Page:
Many prospective EV owners aren’t quite ready to make the switch because of range anxiety. Many current EV owners suffer from it, overly conscious of their battery life and driving range while keeping their eyes peeled for every little tip or trick that can keep them on the road as long as possible. Well, if you’re on the cusp and considering a Rivian R1T, one trick can keep you on the road for sixty miles longer than advertised.
Why consumers are increasingly moving to EVs
Though automotive manufacturers have been experimenting with electric cars for more than a century, viable mass-market EVs have only been around since the mid-Nineties. And even with the relatively early success of the Nissan Leaf in 2011, Tesla’s massive popularity cracked the EV market wide open. Coupled with increasing consumer awareness of and sensitivity to climate change and a changing environmental regulatory field, EVs don’t just have a foothold in the automotive market. They are the future of the auto industry.
Automakers worldwide have announced plans to electrify their fleets in the coming years. Some plan to replace up to half of their fleets with hybrids and EVs, while others plan to stop manufacturing gas-powered vehicles altogether. And governments across the globe are helping fund this shift with subsidies for EV manufacturers and buyers alike. There are also funds set aside for companies building charging infrastructure, especially in underserved areas, across the U.S. and many other nations.
The shift to EVs isn’t limited to consumer vehicles. Commercial fleet operators are also pursuing electrification as well. And even other vehicle manufacturers are getting into the mix. As per Electrek, companies are testing electric planes, boats, motorcycles, and even surfboards.
As manufacturers build out their electric vehicle production capacity and reduce their gas-powered vehicle operational capacity, they’ll hit a point where producing the latter is no longer profitable. And when the money lies solely in EVs, you’ll become increasingly hard-pressed to find gas-powered vehicles.
What is range anxiety?
Perhaps the most significant barrier to the mass adoption of EVs is the state of national infrastructure. Range anxiety is a phenomenon afflicting both prospective and current EV owners alike. It refers to the worry drivers feel that they may be stranded on the road when the battery in their EV dies. And it’s not an unreasonable fear. Charging stations are not yet as ubiquitous as gas stations and are particularly sparse in certain regions of the country.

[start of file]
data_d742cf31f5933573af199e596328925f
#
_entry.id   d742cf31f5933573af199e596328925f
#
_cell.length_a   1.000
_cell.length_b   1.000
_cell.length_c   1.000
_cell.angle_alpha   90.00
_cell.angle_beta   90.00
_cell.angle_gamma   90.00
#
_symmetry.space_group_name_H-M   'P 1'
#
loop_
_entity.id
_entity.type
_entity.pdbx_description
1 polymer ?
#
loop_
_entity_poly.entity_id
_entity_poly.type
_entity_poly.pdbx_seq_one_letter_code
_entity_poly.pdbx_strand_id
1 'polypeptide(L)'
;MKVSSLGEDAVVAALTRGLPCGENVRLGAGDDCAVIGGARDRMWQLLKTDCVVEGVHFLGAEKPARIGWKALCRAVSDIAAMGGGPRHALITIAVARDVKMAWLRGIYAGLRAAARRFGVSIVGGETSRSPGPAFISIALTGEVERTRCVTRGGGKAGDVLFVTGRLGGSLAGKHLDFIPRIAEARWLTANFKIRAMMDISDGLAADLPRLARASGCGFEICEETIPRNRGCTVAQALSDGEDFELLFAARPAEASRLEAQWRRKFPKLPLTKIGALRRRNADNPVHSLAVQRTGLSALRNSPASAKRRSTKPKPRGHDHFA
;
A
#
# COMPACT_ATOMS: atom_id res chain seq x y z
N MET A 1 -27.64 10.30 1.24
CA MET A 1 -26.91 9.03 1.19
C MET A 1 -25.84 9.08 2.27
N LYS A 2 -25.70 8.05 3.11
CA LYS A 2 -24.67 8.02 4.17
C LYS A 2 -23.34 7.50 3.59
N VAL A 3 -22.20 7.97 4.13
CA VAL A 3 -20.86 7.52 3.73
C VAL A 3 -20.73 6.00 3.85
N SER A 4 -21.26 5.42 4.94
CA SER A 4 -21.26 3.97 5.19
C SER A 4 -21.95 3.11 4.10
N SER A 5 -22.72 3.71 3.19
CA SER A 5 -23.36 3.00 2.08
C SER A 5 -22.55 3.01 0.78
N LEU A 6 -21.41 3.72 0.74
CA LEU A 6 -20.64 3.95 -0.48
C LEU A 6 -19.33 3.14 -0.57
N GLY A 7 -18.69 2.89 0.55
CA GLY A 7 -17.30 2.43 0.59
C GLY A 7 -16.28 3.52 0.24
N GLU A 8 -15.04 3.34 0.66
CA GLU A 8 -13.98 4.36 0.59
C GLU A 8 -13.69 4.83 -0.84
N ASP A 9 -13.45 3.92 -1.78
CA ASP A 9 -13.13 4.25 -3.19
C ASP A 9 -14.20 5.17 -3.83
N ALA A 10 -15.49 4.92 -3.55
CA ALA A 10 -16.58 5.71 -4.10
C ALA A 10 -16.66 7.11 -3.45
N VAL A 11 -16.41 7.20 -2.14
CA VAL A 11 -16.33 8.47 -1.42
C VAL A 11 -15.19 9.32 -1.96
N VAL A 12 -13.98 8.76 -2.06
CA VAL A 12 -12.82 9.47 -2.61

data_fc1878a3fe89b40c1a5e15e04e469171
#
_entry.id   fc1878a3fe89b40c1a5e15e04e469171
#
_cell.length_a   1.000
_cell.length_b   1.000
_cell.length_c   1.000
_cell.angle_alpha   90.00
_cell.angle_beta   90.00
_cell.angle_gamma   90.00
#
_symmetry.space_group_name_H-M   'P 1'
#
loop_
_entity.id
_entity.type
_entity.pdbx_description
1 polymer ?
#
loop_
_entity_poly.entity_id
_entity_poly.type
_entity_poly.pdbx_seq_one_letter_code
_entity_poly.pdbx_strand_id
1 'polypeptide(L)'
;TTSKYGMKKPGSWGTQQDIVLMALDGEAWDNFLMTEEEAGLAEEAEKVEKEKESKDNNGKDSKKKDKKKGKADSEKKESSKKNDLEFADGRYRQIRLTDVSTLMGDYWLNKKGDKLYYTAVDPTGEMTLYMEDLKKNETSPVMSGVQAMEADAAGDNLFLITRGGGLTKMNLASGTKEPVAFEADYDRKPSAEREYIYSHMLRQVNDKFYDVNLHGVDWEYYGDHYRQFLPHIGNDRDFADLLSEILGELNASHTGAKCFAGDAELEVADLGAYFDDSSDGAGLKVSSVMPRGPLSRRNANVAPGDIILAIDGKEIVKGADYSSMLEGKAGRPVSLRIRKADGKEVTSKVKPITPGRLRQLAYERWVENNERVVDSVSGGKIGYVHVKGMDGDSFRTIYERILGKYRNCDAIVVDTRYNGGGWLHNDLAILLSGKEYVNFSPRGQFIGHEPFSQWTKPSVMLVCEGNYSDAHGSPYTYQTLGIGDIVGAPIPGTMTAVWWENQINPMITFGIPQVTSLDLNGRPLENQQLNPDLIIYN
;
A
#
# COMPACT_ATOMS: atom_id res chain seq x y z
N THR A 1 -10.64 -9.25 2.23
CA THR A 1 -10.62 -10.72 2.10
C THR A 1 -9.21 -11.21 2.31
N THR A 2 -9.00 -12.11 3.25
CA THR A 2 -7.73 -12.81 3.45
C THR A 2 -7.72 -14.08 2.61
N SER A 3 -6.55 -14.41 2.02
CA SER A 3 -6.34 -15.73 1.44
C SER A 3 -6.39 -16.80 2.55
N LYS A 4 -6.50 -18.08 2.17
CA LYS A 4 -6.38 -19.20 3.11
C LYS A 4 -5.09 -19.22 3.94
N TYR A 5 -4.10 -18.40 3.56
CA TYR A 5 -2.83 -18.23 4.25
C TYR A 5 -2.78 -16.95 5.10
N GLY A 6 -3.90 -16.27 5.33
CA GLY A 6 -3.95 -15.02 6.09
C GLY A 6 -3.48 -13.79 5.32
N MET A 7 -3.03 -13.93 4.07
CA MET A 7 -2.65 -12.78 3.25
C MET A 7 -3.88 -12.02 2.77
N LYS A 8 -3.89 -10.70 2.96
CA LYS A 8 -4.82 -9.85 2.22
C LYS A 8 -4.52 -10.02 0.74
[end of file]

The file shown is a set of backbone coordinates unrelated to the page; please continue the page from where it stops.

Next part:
For drivers in many urban areas, range anxiety is increasingly baseless, as cities have been quicker to establish charging stations than the suburbs or rural areas. But for those outside cities or who must travel long distances frequently, the lack of charging stations can present a real obstacle. Now there are both mobile charging stations in operation and portable charging devices that drivers can use to ensure they aren’t stranded.
But there’s also been a lot of spilled ink in mainstream publications and online about EVs with lower than expected driving range, drivers whose batteries die on the road, broken charging stations, and other related issues that leave drivers scrambling. And regardless of how many drivers have routinely faced these challenges, these stories help fuel the perception that EVs are still not ready for primetime among the gas guzzler set.
How you can maximize the Rivian R1T’s range capacity
If you’re looking for a good EV pickup, you’ll likely be pleased with the 2022 Rivian R1T. As per Car and Driver, the Rivian, which starts at $68,575, is EPA-rated for an impressive 314 miles of range with its “Large” battery pack. While this is the only option for the 2022 model, a smaller version and a “Max” version are expected for the 2023 version. But the “Large” battery pack is 128.9 kWh, and along with a quad-motor set up and AWD, the Rivian generates a whopping 835 hp and can hit 60 mph in just 3.3 seconds.
Those figures are impressive all on their own. And Car and Driver have plenty of favorable things to say about the interior, including praise for its 16.0-inch infotainment screen, intuitive controls, styling, and cargo space.
When Car and Driver tested the R1T, it fell far short of the expected 314 miles of range, with just 220 miles with all-terrain tires. However, a subsequent test with 22-inch all-season street tires gave testers 280 miles of range. And while you may prefer or need all-terrains for the driving you plan to do, keep in mind you can get a lot more mileage out of all-season street tires with the R1T. And 280 miles of distance on a single charge should be enough to quell most folks’ range anxiety.